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Influenza Other Respir Viruses. 2016 Mar;10(2):134-40. doi: 10.1111/irv.12365. Epub 2016 Jan 29.

A novel approach for preparation of the antisera reagent for potency determination of inactivated H7N9 influenza vaccines.

Author information

1
Laboratory of DNA Viruses, Division of Viral Products, Center for Biologics Evaluations and Research, Food and Drug Administration, Silver Spring, MD, USA.
2
Laboratory of Respiratory Viral Diseases, Division of Viral Products, Center for Biologics Evaluations and Research, Food and Drug Administration, Silver Spring, MD, USA.
3
Division of Biological Standards and Quality Control, Center for Biologics Evaluations and Research, Food and Drug Administration, Silver Spring, MD, USA.

Abstract

BACKGROUND:

The potency of inactivated influenza vaccines is determined using a single-radial immunodiffusion (SRID) assay and requires standardized reagents consisting of a Reference Antigen and an influenza strain-specific antiserum. Timely availability of reagents is a critical step in influenza vaccine production, and the need for backup approaches for reagent preparation is an important component of pandemic preparedness.

OBJECTIVES:

When novel H7N9 viruses emerged in China in 2013, candidate inactivated H7N9 influenza vaccines were developed for evaluation in clinical trials, and reagents were needed to measure vaccine potency.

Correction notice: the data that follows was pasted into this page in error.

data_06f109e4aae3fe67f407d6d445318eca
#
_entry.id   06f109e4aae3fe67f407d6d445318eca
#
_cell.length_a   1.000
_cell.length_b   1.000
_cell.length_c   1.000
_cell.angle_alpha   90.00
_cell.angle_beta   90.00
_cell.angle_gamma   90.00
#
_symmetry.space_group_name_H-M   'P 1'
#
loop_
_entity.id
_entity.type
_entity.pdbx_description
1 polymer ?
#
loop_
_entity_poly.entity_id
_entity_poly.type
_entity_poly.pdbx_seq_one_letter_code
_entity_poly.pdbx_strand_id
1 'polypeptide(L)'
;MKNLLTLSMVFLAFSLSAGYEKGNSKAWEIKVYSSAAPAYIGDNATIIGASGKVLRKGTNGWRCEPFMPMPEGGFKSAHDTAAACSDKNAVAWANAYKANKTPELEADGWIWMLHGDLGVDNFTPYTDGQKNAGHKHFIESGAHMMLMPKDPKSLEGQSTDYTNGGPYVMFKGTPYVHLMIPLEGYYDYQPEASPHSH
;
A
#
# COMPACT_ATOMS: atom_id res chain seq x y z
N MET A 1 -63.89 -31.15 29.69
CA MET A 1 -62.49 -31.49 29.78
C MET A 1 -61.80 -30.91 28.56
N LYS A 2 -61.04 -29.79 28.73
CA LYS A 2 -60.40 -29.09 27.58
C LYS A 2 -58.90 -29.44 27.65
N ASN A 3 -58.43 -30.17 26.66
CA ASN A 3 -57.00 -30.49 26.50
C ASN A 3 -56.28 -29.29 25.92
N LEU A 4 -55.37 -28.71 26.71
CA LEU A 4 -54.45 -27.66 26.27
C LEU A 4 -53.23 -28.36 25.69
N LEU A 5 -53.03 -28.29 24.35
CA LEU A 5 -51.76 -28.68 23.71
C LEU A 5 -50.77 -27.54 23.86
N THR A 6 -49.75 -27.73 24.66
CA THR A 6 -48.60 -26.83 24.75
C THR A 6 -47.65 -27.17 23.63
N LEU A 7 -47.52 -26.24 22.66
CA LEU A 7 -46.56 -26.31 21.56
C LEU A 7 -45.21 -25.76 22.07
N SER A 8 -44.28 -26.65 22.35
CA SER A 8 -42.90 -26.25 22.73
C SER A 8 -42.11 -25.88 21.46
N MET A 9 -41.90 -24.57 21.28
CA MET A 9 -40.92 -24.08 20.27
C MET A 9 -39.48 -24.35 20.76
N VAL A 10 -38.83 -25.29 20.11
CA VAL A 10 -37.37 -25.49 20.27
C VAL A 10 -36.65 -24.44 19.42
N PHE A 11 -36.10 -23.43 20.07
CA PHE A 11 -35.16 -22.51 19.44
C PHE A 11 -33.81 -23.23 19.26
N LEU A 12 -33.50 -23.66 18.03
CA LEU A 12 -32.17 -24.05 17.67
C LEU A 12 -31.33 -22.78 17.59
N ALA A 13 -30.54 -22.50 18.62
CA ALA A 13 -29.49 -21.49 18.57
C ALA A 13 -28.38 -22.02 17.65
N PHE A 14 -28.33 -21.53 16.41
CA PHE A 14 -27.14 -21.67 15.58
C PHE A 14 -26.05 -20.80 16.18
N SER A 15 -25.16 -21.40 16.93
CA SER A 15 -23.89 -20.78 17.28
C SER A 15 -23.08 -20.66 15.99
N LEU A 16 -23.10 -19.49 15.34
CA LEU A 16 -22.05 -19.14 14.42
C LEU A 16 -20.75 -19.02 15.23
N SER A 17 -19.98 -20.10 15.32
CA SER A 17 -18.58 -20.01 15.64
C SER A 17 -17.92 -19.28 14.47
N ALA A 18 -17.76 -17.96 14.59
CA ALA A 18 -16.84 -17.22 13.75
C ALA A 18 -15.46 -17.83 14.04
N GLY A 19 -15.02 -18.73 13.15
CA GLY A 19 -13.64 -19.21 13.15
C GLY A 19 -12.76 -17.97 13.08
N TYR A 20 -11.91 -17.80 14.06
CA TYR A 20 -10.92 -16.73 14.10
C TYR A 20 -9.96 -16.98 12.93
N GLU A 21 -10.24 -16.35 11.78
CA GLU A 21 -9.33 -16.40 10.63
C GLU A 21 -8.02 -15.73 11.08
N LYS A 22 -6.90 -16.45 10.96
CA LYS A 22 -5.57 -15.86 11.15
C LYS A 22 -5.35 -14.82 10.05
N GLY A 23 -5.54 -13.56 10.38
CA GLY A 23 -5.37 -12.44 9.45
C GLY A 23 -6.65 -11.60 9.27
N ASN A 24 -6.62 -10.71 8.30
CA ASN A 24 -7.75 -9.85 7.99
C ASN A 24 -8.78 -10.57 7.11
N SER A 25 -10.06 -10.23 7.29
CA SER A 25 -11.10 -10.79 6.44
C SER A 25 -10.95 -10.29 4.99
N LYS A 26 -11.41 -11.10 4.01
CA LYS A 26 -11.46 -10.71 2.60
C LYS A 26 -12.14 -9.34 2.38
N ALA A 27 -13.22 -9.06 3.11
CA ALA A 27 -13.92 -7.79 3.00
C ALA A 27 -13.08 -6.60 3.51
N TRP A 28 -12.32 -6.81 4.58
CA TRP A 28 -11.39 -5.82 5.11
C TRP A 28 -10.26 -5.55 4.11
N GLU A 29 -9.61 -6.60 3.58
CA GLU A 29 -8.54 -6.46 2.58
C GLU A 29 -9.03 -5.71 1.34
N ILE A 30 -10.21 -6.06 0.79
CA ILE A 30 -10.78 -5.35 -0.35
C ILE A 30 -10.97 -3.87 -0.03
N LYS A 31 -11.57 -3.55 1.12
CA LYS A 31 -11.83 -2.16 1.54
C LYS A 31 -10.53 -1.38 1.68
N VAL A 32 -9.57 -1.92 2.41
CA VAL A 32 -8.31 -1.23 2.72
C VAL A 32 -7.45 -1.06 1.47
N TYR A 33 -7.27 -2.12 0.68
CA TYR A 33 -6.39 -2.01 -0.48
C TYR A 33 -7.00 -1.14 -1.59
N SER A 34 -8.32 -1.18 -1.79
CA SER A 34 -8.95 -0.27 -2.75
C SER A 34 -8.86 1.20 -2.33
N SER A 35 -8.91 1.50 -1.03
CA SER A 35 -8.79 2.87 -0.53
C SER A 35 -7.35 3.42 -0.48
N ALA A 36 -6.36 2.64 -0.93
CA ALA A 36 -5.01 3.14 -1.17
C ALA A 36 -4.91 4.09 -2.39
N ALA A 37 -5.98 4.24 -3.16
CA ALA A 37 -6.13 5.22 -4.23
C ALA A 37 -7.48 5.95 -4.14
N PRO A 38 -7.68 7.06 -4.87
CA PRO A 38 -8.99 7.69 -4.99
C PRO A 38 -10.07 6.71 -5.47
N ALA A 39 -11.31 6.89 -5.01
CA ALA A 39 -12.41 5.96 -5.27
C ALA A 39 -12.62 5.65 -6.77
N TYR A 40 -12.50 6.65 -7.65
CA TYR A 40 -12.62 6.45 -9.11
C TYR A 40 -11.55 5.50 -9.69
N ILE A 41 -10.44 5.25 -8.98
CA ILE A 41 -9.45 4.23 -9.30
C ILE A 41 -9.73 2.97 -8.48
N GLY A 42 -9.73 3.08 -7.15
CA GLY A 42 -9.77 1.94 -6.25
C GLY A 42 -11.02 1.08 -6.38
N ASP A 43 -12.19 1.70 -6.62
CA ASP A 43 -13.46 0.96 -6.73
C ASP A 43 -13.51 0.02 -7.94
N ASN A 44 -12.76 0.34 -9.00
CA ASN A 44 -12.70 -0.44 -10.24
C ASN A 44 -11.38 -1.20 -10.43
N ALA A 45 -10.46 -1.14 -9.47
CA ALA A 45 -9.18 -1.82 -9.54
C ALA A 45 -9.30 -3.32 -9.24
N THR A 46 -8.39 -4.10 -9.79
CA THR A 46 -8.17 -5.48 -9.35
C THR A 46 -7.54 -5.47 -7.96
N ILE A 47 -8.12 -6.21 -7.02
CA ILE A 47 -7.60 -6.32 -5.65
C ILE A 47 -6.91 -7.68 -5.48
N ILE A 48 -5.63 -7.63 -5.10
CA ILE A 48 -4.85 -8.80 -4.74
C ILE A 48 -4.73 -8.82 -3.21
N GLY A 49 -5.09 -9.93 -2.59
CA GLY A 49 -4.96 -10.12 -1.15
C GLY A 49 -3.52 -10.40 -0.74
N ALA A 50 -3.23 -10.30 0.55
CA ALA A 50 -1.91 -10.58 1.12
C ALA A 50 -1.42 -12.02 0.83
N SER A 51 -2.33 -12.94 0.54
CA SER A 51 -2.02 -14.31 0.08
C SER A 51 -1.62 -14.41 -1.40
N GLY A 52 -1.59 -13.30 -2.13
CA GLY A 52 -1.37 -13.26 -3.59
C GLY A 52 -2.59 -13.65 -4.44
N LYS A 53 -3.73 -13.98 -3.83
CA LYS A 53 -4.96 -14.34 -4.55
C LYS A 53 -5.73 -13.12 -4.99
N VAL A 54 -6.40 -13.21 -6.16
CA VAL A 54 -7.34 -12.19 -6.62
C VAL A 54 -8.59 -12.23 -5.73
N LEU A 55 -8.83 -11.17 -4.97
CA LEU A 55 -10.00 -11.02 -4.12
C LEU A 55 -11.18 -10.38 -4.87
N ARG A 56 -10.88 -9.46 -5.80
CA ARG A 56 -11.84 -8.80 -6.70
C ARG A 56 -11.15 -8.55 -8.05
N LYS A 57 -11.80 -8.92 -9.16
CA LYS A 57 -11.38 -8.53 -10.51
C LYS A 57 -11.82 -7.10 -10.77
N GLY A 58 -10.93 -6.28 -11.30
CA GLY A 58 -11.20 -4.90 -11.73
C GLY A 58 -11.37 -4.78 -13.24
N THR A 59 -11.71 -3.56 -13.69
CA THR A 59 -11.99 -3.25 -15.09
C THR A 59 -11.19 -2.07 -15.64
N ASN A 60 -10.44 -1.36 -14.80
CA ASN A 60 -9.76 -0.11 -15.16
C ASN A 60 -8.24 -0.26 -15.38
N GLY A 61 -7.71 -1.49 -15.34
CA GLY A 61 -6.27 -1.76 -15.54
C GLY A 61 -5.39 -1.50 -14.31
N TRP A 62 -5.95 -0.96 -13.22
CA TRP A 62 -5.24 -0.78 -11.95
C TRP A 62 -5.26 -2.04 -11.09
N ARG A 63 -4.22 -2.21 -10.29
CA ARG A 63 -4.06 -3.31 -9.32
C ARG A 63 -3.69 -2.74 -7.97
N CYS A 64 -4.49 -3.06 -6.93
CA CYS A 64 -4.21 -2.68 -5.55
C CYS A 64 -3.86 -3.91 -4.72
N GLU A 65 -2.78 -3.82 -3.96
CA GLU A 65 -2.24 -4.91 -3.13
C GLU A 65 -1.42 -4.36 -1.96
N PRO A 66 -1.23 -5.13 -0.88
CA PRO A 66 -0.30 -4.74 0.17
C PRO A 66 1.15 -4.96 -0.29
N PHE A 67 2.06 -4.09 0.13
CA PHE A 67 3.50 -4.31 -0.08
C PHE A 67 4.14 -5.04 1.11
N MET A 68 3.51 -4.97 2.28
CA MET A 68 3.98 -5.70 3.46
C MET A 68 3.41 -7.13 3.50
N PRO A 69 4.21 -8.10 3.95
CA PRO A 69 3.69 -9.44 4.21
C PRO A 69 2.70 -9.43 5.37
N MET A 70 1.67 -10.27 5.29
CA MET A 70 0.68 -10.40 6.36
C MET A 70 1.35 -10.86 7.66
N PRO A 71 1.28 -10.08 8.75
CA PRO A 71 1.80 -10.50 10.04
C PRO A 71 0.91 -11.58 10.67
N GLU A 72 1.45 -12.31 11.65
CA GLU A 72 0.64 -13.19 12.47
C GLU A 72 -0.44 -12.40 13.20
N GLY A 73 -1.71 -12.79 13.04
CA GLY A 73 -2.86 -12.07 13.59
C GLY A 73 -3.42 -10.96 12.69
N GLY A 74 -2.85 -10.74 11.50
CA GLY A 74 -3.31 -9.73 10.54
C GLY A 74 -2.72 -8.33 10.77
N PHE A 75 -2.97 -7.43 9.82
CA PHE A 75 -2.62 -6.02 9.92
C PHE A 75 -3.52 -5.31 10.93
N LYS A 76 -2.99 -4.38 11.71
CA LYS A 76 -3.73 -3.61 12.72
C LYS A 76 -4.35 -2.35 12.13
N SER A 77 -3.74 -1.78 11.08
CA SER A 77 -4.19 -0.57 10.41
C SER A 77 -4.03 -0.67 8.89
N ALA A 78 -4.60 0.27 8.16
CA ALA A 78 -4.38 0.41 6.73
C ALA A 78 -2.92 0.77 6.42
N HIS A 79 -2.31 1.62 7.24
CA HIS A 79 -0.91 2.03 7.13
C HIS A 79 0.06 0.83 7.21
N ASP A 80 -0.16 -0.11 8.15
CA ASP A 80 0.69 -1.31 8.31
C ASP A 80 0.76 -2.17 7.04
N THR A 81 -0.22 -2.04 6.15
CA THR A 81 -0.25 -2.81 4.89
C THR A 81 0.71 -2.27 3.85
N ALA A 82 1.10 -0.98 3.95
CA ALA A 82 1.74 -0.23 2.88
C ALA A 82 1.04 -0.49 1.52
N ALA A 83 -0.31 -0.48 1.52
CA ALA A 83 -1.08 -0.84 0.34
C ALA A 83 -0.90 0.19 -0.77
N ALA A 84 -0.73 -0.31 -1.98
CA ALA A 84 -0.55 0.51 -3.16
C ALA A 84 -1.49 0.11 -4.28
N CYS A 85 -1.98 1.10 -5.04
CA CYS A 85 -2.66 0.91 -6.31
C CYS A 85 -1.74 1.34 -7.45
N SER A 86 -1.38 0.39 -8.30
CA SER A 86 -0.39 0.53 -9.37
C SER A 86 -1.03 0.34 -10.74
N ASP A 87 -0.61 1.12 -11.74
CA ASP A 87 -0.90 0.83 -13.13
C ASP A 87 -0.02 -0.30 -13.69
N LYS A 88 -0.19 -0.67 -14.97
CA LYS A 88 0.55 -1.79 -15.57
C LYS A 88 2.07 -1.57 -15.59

METHODS:

We previously described an alternative approach for generating strain-specific potency antisera, utilizing modified vaccinia virus Ankara vectors to produce influenza hemagglutinin (HA)-containing virus-like particles (VLPs) for immunization. Vector-produced HA antigen is not dependent upon the success of the traditional bromelain-digestion and HA purification.

RESULTS:

Antiserum for H7N9 vaccines, produced after immunization of sheep with preparations of bromelain-HA (br-HA), was not optimal for the SRID assay, and the supply of antiserum was limited. However, antiserum obtained from sheep boosted with VLPs containing H7 HA greatly improved the ring quality in the SRID assay. Importantly, this antiserum worked well with both egg- and cell-derived antigen and was distributed to vaccine manufacturers.

CONCLUSIONS:

Utilizing a previously developed approach for preparing vaccine potency antiserum, we have addressed a major bottleneck encountered in preparation of H7N9 vaccine reagents. The combination of br-HA and mammalian VLPs for sequential immunization represents the first use of an alternative approach for producing an influenza vaccine potency antiserum.

KEYWORDS:

Influenza vaccine reagents; influenza vaccines; single-radial immunodiffusion assay; vaccine potency assay

PMID:
26616263
PMCID:
PMC4746557
DOI:
10.1111/irv.12365
[Indexed for MEDLINE]
Free PMC Article

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